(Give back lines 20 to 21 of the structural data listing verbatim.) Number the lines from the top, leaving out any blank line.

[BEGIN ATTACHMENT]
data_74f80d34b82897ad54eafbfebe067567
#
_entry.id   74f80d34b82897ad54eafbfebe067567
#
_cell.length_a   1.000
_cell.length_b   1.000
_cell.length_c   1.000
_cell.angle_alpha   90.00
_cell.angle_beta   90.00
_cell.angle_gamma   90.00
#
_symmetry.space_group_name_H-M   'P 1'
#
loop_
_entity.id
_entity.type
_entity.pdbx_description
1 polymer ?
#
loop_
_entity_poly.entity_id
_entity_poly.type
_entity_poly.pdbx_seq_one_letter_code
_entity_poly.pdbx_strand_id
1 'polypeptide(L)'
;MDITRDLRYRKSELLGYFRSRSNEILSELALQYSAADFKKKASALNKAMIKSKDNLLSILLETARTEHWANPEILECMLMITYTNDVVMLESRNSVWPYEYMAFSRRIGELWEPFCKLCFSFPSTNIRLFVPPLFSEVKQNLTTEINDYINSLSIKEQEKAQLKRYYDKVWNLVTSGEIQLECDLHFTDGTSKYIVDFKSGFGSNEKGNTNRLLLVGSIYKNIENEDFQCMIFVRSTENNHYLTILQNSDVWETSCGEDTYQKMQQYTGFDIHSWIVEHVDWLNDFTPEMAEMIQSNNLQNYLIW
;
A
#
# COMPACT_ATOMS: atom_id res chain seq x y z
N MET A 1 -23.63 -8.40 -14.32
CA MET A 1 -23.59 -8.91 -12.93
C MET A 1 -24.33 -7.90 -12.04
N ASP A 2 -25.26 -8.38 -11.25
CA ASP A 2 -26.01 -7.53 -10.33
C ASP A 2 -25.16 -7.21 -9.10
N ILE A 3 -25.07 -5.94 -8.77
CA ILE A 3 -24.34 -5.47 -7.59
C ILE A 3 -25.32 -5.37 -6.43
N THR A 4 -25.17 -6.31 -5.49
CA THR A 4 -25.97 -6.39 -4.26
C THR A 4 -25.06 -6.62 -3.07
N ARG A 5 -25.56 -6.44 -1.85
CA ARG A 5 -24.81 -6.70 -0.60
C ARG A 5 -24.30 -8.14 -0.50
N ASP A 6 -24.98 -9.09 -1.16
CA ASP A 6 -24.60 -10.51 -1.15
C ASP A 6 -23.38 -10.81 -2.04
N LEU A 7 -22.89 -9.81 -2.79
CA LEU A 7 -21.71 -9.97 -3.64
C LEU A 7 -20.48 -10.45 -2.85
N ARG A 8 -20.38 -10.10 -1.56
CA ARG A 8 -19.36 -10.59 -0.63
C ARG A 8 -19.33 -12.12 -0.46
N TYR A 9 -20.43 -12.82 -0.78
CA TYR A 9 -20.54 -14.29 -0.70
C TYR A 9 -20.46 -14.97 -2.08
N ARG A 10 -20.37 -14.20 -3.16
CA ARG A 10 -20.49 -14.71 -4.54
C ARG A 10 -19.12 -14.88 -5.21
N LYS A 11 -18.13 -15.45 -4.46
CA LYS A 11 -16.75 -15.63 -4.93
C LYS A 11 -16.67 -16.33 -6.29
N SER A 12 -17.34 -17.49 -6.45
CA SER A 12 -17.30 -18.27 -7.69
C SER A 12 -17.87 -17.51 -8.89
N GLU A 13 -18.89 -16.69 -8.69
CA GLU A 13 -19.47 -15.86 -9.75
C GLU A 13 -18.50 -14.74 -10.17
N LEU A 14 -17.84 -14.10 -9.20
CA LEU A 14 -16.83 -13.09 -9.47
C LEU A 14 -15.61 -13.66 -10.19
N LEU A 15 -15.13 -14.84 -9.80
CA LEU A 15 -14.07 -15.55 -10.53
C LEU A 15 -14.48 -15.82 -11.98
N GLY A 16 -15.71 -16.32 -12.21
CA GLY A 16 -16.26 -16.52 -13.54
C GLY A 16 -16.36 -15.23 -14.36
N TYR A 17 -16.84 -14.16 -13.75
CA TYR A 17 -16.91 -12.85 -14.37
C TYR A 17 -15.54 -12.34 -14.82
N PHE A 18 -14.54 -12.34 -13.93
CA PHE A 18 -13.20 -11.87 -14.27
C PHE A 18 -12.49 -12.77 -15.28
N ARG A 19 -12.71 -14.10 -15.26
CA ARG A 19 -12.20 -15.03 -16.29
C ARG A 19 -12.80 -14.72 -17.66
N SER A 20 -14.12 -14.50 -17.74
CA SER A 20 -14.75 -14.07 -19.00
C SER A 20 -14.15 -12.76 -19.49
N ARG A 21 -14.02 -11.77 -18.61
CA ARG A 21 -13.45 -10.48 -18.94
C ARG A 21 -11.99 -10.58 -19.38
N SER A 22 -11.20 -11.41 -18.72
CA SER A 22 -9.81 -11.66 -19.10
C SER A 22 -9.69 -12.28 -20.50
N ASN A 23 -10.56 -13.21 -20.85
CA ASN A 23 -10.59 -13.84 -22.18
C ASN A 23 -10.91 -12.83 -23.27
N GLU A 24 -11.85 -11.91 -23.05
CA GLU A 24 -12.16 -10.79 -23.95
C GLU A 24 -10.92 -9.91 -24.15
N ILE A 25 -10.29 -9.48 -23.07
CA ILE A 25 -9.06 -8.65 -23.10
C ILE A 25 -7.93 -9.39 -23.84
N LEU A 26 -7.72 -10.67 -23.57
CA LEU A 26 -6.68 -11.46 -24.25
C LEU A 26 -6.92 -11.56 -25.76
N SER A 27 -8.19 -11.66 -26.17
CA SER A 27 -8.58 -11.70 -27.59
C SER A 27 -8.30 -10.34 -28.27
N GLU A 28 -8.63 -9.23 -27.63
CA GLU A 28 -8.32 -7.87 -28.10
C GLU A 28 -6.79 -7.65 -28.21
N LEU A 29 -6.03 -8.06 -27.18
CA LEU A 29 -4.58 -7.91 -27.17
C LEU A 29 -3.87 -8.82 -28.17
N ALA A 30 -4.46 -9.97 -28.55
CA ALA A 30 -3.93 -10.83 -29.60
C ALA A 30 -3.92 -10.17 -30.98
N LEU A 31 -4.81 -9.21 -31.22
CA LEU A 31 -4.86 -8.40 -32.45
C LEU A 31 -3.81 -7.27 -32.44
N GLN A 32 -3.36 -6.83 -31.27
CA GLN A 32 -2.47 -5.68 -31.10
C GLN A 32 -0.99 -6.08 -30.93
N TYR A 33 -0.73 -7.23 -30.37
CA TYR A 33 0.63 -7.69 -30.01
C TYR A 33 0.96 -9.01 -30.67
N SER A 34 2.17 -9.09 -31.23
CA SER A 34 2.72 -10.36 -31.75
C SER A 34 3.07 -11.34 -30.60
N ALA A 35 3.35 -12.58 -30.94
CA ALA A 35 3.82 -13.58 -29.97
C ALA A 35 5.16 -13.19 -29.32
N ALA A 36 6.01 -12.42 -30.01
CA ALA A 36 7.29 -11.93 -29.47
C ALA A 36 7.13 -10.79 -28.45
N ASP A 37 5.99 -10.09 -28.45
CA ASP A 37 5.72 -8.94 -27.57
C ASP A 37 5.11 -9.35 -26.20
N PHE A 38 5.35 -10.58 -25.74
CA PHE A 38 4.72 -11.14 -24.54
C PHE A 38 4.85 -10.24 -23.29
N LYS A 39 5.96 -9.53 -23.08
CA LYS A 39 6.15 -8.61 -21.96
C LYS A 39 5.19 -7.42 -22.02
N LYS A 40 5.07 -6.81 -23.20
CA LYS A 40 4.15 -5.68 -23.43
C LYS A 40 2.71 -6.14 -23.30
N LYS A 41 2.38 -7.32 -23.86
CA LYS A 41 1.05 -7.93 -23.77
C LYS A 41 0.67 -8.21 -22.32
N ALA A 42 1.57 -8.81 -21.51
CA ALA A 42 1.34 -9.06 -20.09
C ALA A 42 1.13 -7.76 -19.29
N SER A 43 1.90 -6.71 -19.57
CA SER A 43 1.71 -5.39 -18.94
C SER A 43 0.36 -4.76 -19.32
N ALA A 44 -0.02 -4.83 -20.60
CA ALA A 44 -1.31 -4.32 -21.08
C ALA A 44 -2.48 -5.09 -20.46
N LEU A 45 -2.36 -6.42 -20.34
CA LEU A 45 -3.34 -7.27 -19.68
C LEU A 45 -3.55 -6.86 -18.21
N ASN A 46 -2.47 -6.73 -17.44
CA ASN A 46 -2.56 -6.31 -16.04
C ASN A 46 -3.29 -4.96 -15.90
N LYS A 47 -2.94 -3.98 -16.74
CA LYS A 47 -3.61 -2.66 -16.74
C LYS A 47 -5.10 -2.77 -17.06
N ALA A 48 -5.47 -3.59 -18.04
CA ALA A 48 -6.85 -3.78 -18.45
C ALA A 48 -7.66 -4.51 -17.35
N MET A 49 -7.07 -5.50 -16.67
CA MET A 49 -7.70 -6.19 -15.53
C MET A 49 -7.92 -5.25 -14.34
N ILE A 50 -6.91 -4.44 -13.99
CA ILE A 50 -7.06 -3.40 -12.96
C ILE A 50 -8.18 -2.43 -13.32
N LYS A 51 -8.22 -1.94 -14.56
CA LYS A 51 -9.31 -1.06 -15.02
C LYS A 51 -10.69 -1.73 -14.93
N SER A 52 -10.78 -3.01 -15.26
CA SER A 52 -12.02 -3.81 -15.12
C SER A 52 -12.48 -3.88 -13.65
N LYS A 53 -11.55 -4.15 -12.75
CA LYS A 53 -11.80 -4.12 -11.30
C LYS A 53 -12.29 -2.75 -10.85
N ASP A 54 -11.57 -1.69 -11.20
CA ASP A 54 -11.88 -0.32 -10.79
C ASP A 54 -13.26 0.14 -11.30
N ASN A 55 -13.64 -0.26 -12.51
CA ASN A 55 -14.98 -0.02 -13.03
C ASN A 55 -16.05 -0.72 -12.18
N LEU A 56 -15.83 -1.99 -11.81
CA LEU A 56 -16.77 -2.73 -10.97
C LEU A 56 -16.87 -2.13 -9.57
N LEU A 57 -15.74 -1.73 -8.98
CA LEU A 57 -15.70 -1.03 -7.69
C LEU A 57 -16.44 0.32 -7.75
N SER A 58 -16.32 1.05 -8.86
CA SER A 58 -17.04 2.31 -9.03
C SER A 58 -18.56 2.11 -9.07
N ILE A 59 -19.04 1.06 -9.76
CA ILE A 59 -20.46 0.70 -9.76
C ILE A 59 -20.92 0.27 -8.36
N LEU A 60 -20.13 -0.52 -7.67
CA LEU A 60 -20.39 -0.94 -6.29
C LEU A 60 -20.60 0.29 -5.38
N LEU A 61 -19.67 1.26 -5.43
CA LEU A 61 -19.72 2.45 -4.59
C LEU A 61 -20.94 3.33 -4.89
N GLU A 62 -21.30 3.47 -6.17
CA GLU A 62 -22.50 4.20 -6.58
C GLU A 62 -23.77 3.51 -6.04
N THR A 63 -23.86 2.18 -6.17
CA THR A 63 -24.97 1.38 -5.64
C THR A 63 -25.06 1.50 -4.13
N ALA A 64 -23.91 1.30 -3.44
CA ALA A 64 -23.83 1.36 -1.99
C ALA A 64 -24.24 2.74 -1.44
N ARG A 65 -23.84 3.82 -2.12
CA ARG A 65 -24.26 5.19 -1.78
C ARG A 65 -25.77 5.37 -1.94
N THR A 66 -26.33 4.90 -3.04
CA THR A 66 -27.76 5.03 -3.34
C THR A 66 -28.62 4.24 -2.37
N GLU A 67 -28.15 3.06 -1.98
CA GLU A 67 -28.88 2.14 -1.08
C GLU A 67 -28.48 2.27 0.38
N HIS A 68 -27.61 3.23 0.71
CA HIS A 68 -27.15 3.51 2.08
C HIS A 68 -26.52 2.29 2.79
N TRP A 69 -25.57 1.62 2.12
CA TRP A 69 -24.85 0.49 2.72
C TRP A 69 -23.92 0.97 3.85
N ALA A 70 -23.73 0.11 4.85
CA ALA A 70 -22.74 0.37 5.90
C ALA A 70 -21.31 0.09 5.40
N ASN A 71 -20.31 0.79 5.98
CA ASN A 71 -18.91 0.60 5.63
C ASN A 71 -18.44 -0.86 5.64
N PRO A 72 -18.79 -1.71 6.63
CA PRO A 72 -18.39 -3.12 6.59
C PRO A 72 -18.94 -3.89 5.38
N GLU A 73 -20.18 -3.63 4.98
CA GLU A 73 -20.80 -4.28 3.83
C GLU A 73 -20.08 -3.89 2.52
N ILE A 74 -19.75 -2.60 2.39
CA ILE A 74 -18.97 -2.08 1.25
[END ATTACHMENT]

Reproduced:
loop_
_entity_poly.entity_id